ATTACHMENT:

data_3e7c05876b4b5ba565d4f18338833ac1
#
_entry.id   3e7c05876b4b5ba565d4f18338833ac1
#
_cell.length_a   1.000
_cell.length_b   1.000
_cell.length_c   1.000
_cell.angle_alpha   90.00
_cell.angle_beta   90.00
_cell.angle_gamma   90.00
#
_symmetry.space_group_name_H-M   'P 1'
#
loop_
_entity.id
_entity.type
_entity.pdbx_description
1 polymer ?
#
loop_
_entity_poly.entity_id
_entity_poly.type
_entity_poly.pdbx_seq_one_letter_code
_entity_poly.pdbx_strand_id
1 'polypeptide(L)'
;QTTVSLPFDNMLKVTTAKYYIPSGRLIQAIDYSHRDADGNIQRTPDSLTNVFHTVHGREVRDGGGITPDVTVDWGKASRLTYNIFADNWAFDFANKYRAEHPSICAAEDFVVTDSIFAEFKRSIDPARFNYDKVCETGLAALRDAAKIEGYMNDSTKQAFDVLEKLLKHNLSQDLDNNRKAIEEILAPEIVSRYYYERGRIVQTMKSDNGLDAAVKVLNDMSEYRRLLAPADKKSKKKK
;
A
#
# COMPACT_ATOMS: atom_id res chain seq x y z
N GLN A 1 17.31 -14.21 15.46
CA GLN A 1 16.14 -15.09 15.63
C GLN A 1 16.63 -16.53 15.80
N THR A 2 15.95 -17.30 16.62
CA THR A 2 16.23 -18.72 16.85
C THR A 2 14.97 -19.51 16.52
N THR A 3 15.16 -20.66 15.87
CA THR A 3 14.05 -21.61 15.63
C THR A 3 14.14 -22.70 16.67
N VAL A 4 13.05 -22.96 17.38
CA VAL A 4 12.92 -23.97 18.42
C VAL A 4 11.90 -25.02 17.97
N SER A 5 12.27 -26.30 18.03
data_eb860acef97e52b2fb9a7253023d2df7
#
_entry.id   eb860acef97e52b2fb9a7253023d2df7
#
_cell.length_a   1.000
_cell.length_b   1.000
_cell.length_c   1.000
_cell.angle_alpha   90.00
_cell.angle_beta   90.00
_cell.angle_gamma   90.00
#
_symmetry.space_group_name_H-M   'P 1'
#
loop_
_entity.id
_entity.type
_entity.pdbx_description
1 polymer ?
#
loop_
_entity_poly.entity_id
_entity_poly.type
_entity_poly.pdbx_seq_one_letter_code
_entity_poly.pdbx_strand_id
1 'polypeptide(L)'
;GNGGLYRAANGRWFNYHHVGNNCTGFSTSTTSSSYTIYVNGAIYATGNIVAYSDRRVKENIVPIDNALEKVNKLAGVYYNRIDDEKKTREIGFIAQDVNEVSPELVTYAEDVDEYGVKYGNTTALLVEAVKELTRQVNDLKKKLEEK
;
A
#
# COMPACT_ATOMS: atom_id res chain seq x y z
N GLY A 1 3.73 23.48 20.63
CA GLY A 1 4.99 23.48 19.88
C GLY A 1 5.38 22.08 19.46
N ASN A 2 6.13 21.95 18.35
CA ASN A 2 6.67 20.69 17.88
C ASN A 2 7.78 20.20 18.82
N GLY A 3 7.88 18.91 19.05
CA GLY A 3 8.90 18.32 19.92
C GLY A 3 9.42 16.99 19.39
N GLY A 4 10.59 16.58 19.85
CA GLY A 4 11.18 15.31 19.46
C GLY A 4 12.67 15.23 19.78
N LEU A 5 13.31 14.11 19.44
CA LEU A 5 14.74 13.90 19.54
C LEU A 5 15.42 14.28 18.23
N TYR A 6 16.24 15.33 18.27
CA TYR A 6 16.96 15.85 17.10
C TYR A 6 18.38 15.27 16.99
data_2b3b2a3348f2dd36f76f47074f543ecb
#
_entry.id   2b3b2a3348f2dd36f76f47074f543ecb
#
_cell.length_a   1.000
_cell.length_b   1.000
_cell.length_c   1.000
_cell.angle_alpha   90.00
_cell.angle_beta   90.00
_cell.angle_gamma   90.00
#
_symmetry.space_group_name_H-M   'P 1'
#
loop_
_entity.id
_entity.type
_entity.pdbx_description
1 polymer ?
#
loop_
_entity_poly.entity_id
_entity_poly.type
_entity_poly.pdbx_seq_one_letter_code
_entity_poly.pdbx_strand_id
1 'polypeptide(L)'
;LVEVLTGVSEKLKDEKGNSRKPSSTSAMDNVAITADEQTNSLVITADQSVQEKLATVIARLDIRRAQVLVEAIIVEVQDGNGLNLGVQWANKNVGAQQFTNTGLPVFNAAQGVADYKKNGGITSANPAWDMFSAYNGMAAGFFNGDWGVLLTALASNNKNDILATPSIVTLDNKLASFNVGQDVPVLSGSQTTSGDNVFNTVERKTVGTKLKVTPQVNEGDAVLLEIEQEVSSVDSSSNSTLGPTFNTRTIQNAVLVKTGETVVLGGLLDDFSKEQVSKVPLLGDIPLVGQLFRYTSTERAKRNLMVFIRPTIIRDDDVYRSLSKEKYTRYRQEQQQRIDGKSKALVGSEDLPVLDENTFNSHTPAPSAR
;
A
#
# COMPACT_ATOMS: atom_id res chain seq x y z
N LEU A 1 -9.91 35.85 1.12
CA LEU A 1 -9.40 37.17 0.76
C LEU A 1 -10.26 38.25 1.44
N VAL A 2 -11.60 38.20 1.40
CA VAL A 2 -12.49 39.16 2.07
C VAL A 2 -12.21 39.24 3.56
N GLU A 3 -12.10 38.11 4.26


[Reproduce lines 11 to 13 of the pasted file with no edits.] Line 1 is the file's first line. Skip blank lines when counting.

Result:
#
_symmetry.space_group_name_H-M   'P 1'
#